‘Loud’ is a slippery theme, but I chose ‘Songs About Fucking’ because, more than any other record i’ve ever heard, it absolutely seethes with volume. Not only can you hear the tracks straining, pushing and pounding to burst out of their own skins, but you’re left in no doubt that, if they do manage to break free, they’ll go straight for your throat (probably to give you a ‘Columbian Necktie’). I have many records which are more shouty, have more rocket-powered guitars on them, have more frenzied beats, gunshots, howls, bits of metal being obliterated by industrial machinery, but none of them possess a spiritual loudness, an unquenchable violence in their DNA, their soul, like Big Black’s second and last album.

Steve Albini used a drum machine in Big Black because he knew where he was going and he knew no human drummer could keep the beat as quickly, consistently and relentlessly as he needed. The drums on this record go off like a pounding rail gun. He played his guitar with metal picks to which he’d attached industrial metal chippings so they would give a sound like two guitars being played at once. The guitars on this record buzz, squeal, scrape, fizz and skinng (Albini’s word for the sound) like wild animals being dragged towards a meat grinder. Albini has an reputation as a misanthrope which may be unfair, but this record lays out a cast of characters none or whom you would want to meet were they to step off the vinyl.

‘Songs About Fucking’ has inspired some great lines from critics since its release, many from writers who shared my initial repulsion but realised also that to make something this effective, this driving, this brutal, this memorable is an achievement that deserves recognition. Look ’em up, google the title (no, really), they’re worth it. I think it represents the end of something. It’s not possible to take this line of attack any further than Albini and his fellow sociopaths did here.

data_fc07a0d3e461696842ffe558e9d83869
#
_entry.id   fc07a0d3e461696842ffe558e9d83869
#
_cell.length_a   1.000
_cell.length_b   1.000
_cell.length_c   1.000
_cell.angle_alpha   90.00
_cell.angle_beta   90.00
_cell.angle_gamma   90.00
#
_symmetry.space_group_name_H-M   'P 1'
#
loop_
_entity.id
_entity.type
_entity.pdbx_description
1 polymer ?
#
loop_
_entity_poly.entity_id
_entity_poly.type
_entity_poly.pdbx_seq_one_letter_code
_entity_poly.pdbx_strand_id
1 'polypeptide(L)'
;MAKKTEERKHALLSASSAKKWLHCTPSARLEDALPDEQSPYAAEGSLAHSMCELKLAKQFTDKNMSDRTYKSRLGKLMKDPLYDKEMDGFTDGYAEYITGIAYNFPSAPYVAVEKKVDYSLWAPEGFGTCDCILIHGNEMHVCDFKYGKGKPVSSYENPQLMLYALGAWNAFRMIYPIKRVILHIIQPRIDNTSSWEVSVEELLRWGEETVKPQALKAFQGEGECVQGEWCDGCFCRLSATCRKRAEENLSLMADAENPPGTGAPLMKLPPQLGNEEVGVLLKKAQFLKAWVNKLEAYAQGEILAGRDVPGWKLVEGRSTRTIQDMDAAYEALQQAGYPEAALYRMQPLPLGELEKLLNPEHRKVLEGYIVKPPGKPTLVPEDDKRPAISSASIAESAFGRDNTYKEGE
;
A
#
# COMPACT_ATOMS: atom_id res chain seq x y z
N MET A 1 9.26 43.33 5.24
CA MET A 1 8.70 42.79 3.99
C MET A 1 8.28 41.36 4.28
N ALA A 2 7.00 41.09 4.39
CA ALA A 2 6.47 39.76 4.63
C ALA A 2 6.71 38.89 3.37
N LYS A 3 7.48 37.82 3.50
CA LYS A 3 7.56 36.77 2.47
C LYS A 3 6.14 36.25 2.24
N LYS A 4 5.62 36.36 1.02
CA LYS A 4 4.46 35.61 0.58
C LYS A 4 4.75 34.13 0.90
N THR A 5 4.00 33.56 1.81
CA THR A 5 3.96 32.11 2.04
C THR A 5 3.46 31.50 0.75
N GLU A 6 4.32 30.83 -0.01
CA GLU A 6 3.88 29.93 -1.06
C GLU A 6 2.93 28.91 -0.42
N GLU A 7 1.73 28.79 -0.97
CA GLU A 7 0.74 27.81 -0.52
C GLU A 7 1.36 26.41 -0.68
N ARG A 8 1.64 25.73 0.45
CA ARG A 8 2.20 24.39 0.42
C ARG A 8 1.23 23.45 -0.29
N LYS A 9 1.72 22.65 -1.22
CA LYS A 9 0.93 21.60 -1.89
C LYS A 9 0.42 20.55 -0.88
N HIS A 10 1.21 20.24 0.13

It’s just 29 minutes long. I’ve been listening to it for 24 and a half years since I retrieved it from it’s hiding place and still, after all that time, it never fails to give off one hell of a charge. Every single time. I can’t think of any other records I own that can hold a candle to it in that regard.

Nick listened: I know Rob’s been pondering how record club would react to noise since its inception, and threatening to bring this album along every fortnight to find out… Big Black are a name I’m very aware of, but not a band I’ve ever been tempted to taste for myself, despite the fact that I’m a big fan of the sound Albini engineers in other people’s music; on finally hearing this, my hesitancy was warranted, because as much as I might love the sound of Electrelane or Nina Nastasia (and their songs) and even In Utero (as long as you tweak the bass and treble settings as suggested in the booklet), this is a very different record indeed. I’m very glad I’ve heard it, and I “enjoyed” it more than I thought I would – the fact that the noise was used as a vehicle for recognisable song shapes (and, of course, one very recognisable cover) made it much easier to consume; I guess I’d been vaguely fearful that the songs themselves might not exist at all. That it’s brief certainly helps too. I doubt I’ll be buying my own copy, but I’m glad Rob’s got his, and loves it so much.

Tom Listened: I thought this was great…and I didn’t really expect to! In fact, Songs About Rumpy Pumpy (just in case the kids ever read this) has probably been the biggest surprise for me since we started DRC. Whilst the sound of the record was not far from what I expected, there was much more space and dynamic range than I thought there would be, with barely a sniff of that heads down thrash your fingers until they bleed hardcore rifforama that has always put me off. And there were melodies. And it wasn’t terrifying in the least. Now I just need to find a way to smuggle the sleeve past the kids! Not one for long car journeys with the family.

Graham Listened: I knew this album for its reputation, and more chiefly, its cover. I prepared my self for the aural onlsaught, but hey, it wasn’t that scary at all!

Screaming Trees – Dust – Round 20 – Graham’s Choice